He spoke at meetings and rallies and whilst at a Boys' Brigade gathering he was asked by its Founder, Sir William Smith, to work out a scheme for giving greater variety in the training of boys in good citizenship.
BEGINNINGS OF THE MOVEMENT
B-P set to work rewriting "Aids to Scouting", this time for a younger audience. In 1907 he held an experimental camp on Brownsea Island, Poole, Dorset, to try out his ideas. He brought together 22 boys, some from private schools and some from working class homes, and took them camping under his leadership. The whole world now knows the results of that camp.
"Scouting for Boys" was published in 1908 in six fortnightly parts. Sales of the book were tremendous. Boys formed themselves into Scout Patrols to try out ideas. What had been intended as a training aid for existing organizations became the handbook of a new and ultimately worldwide Movement. B-P's great understanding of boys obviously touched something fundamental in the youth of England and worldwide. "Scouting for Boys" has since been translated into more than 35 languages.
Without fuss, without ceremony and completely spontaneously, boys began to form Scout Troops all over the country. In September 1908 Baden-Powell had set up an office to deal with the large number of inquiries which were pouring in.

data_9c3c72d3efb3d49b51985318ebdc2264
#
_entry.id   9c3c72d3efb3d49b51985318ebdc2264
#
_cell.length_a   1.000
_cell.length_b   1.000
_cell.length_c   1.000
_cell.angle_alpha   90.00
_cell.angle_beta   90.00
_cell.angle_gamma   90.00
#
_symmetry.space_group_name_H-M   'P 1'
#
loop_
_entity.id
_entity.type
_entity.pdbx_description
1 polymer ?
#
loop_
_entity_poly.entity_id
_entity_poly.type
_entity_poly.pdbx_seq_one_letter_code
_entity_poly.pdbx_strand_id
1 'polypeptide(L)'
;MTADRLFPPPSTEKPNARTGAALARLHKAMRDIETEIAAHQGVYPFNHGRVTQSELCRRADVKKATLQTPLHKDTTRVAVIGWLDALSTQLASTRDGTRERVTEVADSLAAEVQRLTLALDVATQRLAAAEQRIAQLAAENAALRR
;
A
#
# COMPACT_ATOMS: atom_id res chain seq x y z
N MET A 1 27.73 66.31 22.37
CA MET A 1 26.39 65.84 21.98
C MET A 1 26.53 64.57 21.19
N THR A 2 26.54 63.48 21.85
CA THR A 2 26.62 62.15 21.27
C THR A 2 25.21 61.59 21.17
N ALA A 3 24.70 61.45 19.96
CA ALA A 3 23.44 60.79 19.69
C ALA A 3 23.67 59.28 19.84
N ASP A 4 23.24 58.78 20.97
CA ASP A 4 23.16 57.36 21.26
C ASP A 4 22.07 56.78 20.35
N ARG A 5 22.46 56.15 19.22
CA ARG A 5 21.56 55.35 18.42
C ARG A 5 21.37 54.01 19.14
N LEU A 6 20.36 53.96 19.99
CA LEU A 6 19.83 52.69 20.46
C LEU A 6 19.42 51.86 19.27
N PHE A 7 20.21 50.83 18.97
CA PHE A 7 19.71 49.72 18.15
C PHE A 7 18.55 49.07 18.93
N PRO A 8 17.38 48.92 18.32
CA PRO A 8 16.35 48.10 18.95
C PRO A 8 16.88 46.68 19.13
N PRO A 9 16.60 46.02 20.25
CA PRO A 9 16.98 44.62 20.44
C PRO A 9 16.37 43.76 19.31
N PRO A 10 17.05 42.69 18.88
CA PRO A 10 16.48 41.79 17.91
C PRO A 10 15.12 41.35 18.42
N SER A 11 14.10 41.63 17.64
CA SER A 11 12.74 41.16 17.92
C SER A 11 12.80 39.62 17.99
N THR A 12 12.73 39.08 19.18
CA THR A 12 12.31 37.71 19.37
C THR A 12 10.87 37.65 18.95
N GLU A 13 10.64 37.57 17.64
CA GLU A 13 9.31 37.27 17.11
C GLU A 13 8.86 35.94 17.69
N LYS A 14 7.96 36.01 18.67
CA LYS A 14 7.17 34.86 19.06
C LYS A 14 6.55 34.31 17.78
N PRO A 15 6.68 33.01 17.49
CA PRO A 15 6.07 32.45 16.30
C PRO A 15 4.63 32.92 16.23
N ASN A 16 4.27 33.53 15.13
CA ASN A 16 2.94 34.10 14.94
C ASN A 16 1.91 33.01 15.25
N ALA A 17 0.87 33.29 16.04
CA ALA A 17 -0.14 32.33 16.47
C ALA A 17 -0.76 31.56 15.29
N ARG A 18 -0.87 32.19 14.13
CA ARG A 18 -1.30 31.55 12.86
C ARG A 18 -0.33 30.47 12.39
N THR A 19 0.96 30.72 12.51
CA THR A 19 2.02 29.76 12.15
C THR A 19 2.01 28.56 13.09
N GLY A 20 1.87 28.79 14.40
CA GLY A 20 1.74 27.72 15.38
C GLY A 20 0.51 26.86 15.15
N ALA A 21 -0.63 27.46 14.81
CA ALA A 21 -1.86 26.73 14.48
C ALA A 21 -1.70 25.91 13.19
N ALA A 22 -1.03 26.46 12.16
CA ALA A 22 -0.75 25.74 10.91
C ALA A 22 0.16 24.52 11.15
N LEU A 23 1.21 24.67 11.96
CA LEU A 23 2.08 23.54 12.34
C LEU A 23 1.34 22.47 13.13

Scouting spread quickly throughout the British Empire and to other countries until it was established in practically all parts of the world.
He retired from the army in 1910, at the age of 53, on the advice of King Edward VII who suggested that he could now do more valuable service for his country within the Scout Movement.
With all his enthusiasm and energy were now directed to the development of Boy Scouting and Girl Guiding, he traveled to all parts of the world, wherever he was most needed, to encourage growth and give inspiration.
In 1912 he married Olave Soames who was his constant help and companion in all this work. They had three children (Peter, Heather and Betty). Lady Olave Baden-Powell was later known as World Chief Guide.
B-P CHIEF SCOUT OF THE WORLD 2 of 3
The first international Scout Jamboree took place at Olympia, London in 1920. At its closing scene B-P was unanimously acclaimed as Chief Scout of the World.
At the third World Jamboree, held in Arrowe Park, Birkenhead, England, the Prince of Wales announced that B-P would be given Peerage by H.M. the King. The news was received with great rejoicing. B-P took the title of Lord Baden-Powell of Gilwell; Gilwell Park being the international training Centre he had created for Scout leaders.
B-P wrote no fewer than 32 books. He received honorary degrees from at least six Universities. In addition, 28 foreign orders and decorations and 19 foreign Scout awards were bestowed upon him.
In 1938, suffering from ill-health, B-P returned to Africa, which had meant so much in his life, to live in semi-retirement at Nyeri, Kenya. Even there he found it difficult to curb his energies, and he continued to produce books and sketches.
B-P - Chief Scout of the World 3 of 3
On January 8th, 1941, at 83 years of age, B-P died. He was buried in a simple grave at Nyeri within sight of Mount Kenya.
On his head-stone are the words "Robert Baden-Powell, Chief Scout of the World" surmounted by the Boy Scout and Girl Guide Badges. Lady Olave Baden-Powell carried on his work, promoting Scouting and Girl Guiding around the world until her death in 1977. She is buried alongside Lord Baden-Powell at Nyeri.
The Scout Law: